Members Only Area
Bookmark and Share
sidebar menu icon
Galveston longshoremen strike
March 12, 1920

On this day in 1920, approximately 1,600 dockworkers in Galveston went on strike as part of a nationwide walkout. The ensuing battle between organized labor and open-shop factions stretched on for months. The Mallory and Morgan steamship lines used scab workers to combat the strikers, who were members of the International Longshoremen’s Association (ILA). The company employed white scabs to replace black ILA locals and black scabs to replace white ILA workers to inflame racial tensions. In an effort to prevent violence, Governor William P. Hobby deployed a detachment of Texas Rangers, and the Mallory company, fearful of conflict, suspended its Galveston operations. In June the governor declared martial law and dispatched 1,000 national guard troops. Eventually negotiations between the city of Galveston and the state government led to the withdrawal of the national guard, and Galveston ILA locals finally resumed work between December 1920 and July 1921, but with a smaller pay increase than they had sought. Ultimately, the dispute was a factor that helped foster antilabor attitudes among business and political entities in the state.

Falvel given command of Flash
March 12, 1836

On this day in 1836, Luke A. Falvel was commissioned captain of the Flash. On the same day, the crew was sworn in. The vessel was a privateer fitted out for service in the Texas Revolution. Privateers, private ships carrying letters of marque from the Republic of Texas, were used to supplement the small Texas Navy. The Flash was ordered to proceed to the Brazos River to pick up victims of the Runaway Scrape, take them to Morgan's Point, and defend that place in case of a Mexican attack. The ship sailed on several more missions before it ran aground and was lost in May 1837.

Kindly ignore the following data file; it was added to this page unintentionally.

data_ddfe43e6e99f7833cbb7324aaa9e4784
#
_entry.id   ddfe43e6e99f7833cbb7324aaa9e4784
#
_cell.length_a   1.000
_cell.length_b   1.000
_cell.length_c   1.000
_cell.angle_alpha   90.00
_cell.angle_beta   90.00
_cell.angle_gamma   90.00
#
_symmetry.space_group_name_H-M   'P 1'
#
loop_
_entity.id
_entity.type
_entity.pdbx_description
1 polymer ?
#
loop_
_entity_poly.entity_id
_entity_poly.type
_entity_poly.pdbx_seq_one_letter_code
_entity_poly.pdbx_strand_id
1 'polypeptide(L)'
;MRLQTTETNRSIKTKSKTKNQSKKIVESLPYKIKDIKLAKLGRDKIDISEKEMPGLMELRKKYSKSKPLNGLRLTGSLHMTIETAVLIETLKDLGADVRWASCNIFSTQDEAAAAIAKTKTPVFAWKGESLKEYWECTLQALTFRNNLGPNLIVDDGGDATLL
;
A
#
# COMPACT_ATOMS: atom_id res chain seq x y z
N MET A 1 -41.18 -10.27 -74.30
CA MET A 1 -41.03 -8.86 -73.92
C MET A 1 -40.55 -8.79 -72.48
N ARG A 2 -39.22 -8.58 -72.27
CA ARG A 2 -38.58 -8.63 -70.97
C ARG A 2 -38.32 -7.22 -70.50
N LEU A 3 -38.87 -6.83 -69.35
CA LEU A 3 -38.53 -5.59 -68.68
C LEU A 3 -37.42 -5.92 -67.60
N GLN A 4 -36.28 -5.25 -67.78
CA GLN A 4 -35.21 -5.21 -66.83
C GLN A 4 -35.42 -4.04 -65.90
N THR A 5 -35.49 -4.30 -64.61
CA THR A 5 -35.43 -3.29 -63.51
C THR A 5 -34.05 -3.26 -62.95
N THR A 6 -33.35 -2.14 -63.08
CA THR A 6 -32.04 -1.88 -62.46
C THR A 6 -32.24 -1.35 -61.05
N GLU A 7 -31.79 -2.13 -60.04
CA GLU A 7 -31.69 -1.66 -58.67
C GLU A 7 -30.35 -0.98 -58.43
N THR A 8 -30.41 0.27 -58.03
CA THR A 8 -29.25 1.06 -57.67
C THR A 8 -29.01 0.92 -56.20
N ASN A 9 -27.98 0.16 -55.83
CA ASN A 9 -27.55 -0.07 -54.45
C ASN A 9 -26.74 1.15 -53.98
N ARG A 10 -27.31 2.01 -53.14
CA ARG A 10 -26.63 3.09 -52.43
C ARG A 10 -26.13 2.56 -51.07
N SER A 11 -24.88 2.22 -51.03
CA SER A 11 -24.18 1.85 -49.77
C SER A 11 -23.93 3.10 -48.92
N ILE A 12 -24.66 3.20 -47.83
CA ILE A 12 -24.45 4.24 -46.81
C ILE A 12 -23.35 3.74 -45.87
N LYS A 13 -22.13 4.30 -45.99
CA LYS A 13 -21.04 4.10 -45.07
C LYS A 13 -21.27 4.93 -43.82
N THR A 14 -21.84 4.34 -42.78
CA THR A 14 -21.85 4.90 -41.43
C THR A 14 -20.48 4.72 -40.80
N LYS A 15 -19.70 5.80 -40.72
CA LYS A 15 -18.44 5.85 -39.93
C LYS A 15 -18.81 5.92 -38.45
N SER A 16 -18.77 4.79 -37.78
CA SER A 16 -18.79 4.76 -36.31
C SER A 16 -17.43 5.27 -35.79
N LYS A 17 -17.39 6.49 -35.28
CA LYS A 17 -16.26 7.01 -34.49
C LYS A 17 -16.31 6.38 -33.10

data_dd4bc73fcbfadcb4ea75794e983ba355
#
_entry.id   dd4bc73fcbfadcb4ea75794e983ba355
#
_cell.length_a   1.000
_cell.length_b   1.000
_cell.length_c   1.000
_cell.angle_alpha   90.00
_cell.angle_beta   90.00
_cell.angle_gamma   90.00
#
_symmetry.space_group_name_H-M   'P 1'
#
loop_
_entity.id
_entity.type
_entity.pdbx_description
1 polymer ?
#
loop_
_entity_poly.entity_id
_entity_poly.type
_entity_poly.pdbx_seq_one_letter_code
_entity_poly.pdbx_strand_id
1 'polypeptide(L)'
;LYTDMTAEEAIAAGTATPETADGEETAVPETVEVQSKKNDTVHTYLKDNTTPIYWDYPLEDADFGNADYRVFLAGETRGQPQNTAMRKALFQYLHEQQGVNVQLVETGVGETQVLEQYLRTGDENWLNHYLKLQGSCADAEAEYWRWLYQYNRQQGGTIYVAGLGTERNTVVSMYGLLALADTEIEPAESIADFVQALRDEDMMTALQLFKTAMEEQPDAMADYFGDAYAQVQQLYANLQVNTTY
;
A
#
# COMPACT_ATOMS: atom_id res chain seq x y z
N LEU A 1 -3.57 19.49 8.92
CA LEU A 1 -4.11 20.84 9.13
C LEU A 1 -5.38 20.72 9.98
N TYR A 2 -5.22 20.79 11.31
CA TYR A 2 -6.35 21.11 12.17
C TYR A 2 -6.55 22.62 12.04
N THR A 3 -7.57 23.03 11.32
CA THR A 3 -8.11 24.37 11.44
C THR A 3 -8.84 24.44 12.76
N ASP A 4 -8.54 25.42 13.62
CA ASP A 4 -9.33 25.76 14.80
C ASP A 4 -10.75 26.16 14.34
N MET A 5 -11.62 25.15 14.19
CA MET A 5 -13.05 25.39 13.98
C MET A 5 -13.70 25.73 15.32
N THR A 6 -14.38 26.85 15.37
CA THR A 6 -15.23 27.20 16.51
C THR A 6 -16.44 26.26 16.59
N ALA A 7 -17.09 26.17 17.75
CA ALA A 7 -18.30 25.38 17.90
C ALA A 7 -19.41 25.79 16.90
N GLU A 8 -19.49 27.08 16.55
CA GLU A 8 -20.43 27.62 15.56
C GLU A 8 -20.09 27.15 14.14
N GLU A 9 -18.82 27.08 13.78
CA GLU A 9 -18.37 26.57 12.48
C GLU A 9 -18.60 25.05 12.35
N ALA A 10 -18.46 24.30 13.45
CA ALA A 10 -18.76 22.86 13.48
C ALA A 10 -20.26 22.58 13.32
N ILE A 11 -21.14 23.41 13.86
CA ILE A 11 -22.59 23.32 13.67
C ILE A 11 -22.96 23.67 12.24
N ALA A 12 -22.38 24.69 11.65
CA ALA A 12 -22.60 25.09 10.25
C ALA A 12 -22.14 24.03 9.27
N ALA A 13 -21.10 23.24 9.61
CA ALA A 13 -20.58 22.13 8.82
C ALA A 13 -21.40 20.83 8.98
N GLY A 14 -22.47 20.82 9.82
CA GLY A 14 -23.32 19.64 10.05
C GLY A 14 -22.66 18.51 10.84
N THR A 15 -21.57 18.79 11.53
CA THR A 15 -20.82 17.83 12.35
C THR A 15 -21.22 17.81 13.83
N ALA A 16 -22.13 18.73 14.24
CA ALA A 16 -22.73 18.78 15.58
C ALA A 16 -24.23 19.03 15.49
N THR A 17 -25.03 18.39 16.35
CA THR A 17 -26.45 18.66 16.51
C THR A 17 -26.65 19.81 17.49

Rejected portrait of LBJ draws record crowd to Snyder museum
March 12, 1967

On this day in 1967, a record number of visitors went to the Diamond M Museum in Snyder, Texas, to see Peter Hurd's official portrait of President Lyndon B. Johnson, which Johnson had rejected and declared "the ugliest thing I ever saw." Hurd, a native of New Mexico born in 1904, studied under N. C. Wyeth in the 1920s and first came to national attention in the 1930s. Many of his paintings and murals are in Texas; perhaps the most notable mural is in the Museum of Texas Tech University, Lubbock. The Johnson portrait episode inspired the punning comment that "artists should be seen around the White House--but not Hurd." The Diamond M Museum put the portrait on display just before it was moved to the Smithsonian Institution's National Portrait Gallery in Washington, D.C., where it hangs today. The Diamond M Museum closed in 1992, and its collection was given to the Museum of Texas Tech University.